St. Louis-based brewer Anheuser-Busch describes its Bud Light Lime-A-Rita as having “the great taste of a margarita with a twist of Bud Light Lime for a delightfully refreshing finish.”

The beverage's list of ingredients include water, barley malt, dextrose syrup, corn or rice, high fructose corn syrup, citric acid, sodium citrate, natural and artificial flavors, caramel color, hop extract, and yeast. An 8-oz. can contains 220 calories and 21.9 grams of carbohydrates, and says so on the side of the label.

But is Bud Light Lime-A-Rita really “light?"

That depends on what you compare it to. It's lighter than any beverage that has more than 220 calories. On the other hand, any beverage containing fewer than 220 calories is lighter.

Clearly, lightness is relative. In court, the relative lightness of an 8-oz. can or 12-oz. bottle of Lime-A-Rita is something that could be stipulated.

On the other hand, how light is Sheila Cruz? That may be a matter of conjecture, but it is also a matter of relationship.

Ms. Cruz is undoubtedly lighter than some women her own age and height, and heavier than others. The number of Lime-A-Ritas consumed would contribute, more than likely, to the degree of lightness or un-lightness.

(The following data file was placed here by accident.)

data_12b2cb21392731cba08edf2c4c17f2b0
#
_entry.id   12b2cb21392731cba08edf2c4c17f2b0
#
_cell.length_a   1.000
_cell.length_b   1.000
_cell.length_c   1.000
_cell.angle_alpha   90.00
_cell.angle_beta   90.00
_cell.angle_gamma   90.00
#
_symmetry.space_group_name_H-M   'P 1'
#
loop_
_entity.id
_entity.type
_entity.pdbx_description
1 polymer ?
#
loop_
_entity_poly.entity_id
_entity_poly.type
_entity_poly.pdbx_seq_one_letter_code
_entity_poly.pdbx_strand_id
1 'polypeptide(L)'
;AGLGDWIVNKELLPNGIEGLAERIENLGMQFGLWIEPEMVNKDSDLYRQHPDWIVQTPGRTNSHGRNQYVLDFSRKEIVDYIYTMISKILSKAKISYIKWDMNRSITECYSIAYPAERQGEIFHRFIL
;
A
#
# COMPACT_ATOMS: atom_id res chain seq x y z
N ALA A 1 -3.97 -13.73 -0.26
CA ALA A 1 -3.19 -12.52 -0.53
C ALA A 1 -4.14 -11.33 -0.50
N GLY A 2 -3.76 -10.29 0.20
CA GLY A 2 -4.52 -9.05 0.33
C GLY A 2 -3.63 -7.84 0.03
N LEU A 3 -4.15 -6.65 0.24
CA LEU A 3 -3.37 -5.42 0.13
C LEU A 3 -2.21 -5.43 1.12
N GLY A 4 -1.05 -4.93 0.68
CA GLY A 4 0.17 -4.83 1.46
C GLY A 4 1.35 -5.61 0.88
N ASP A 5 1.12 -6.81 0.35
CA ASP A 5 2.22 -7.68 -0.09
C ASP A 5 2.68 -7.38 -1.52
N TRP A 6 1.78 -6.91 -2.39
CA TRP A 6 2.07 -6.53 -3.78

In any case, it's safe to say that Cruz is considerably heavier than an 8-oz. Lime-A-Rita. It may be enviousness of that relatively light can that's driving her litigation.

Last month she filed a class action suit in Los Angeles against Anheuser-Busch, claiming its Lime-A-Ritas are deceptively marketed as “light.”

Cruz points out that the Lime-A-Rita has more calories than any other AB product – which did not require much detective work, what with the calorie counts being posted on all product labels.

Not much is to be learned from comparing apples and oranges, however. What is worth noting is that a Lime-A-Rita has about half the calories of a traditional margarita. For a meaningful comparison, you have to have the right cans.

You also have to have time on your hands, a lawyer with the same, and a fondness for the nanny state. If you need the government to tell you whether an alcoholic drink is “light,” calorie counts are surely the least of your problems.

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